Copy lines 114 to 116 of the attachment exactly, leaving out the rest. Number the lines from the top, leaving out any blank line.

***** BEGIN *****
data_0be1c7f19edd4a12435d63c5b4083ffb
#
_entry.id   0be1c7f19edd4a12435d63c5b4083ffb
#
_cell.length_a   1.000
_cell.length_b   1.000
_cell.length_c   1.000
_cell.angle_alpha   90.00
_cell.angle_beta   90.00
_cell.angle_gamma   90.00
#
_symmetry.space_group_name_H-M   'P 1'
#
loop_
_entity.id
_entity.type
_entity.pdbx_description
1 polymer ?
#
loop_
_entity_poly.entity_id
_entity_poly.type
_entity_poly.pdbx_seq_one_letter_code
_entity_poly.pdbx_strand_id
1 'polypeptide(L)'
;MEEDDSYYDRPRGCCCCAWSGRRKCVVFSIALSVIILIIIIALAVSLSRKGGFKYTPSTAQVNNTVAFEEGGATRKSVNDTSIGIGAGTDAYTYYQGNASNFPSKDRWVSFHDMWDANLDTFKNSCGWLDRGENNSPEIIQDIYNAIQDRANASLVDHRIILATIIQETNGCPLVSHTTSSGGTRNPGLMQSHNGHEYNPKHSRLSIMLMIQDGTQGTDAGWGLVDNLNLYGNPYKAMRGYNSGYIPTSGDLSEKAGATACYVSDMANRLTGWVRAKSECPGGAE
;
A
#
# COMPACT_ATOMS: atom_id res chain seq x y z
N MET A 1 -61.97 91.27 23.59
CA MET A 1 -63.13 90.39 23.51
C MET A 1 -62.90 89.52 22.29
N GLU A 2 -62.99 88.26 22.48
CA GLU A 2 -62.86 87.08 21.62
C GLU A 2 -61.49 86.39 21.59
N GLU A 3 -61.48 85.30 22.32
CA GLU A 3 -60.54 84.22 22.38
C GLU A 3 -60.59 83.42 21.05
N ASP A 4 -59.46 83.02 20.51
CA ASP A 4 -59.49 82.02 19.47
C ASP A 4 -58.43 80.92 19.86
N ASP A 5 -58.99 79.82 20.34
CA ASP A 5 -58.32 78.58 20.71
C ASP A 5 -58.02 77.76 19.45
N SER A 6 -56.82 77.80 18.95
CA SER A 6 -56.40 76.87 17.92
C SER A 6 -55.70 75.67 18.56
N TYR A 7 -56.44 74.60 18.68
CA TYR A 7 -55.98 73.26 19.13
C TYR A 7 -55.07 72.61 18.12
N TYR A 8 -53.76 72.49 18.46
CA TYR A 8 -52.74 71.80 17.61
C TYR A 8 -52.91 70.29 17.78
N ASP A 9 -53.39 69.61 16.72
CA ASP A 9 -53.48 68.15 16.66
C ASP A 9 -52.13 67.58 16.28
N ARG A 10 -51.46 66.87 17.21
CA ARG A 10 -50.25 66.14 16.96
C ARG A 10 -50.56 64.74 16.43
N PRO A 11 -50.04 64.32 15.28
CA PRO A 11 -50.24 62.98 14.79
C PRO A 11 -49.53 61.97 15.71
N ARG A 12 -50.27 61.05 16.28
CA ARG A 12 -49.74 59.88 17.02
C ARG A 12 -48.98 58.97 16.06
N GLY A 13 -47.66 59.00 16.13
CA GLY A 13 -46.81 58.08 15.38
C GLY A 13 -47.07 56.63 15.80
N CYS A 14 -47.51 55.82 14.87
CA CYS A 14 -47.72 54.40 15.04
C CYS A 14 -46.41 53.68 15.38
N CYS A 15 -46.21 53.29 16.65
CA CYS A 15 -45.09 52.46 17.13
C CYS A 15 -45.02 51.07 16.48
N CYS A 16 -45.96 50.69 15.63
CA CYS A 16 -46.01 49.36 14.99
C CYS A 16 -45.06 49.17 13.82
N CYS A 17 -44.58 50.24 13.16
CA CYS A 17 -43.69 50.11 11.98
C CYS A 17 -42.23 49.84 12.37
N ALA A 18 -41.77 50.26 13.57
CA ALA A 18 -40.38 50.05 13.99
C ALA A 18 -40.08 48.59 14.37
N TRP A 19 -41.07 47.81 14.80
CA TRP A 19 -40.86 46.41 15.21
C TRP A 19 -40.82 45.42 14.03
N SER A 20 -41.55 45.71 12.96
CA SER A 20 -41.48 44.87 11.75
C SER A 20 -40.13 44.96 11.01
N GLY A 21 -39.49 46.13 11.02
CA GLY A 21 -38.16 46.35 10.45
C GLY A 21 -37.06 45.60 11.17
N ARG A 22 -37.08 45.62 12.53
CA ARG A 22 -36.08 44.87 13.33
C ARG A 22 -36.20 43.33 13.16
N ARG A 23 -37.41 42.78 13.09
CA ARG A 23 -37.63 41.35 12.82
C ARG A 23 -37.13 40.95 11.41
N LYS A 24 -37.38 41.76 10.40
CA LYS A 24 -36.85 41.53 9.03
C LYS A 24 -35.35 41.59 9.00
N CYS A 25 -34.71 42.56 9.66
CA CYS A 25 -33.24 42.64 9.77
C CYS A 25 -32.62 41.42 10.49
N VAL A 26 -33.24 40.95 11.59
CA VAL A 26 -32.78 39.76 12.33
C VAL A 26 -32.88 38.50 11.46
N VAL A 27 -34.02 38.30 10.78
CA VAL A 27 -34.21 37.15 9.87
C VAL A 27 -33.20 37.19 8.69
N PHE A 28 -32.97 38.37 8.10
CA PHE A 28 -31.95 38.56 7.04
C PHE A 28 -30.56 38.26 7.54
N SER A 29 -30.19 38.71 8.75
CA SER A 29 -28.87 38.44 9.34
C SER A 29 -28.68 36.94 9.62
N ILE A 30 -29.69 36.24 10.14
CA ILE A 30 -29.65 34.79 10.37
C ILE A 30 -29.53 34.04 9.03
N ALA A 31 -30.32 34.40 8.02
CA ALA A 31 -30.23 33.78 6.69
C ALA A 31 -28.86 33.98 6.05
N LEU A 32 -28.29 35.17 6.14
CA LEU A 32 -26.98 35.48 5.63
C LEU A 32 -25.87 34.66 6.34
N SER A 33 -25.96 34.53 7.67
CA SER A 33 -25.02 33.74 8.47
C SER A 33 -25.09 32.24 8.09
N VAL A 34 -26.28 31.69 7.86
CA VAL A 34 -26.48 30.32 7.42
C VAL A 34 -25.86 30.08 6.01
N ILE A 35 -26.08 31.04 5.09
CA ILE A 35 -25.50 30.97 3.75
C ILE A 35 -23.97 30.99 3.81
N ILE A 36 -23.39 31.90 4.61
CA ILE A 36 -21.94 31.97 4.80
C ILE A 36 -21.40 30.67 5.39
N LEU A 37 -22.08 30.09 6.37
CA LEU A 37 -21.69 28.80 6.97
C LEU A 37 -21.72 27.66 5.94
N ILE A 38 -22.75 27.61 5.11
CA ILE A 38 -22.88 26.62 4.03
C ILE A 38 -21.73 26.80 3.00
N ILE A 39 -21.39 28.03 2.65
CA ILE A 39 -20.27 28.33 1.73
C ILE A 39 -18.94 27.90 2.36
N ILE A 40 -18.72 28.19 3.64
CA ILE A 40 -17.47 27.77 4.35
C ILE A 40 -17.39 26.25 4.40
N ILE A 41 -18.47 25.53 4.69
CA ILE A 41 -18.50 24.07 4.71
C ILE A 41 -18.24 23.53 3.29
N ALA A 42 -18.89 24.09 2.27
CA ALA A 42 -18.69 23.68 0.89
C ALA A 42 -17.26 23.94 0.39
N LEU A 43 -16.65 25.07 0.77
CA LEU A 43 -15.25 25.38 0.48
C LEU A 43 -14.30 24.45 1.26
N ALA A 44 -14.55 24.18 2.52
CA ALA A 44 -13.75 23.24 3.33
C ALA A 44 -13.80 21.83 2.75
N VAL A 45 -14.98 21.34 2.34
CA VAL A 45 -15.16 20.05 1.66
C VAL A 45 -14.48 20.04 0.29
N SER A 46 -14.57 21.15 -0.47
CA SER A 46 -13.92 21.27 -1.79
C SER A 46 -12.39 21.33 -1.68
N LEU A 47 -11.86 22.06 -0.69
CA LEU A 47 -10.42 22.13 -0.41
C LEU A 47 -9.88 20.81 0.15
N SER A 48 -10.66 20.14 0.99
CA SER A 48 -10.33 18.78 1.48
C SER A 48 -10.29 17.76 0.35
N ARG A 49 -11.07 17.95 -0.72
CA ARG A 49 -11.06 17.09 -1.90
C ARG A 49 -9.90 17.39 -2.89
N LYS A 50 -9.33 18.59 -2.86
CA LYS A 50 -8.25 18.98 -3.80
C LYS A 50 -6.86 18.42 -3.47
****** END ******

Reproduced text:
C PHE A 28 -30.56 38.26 7.54
N SER A 29 -30.19 38.71 8.75
CA SER A 29 -28.87 38.44 9.34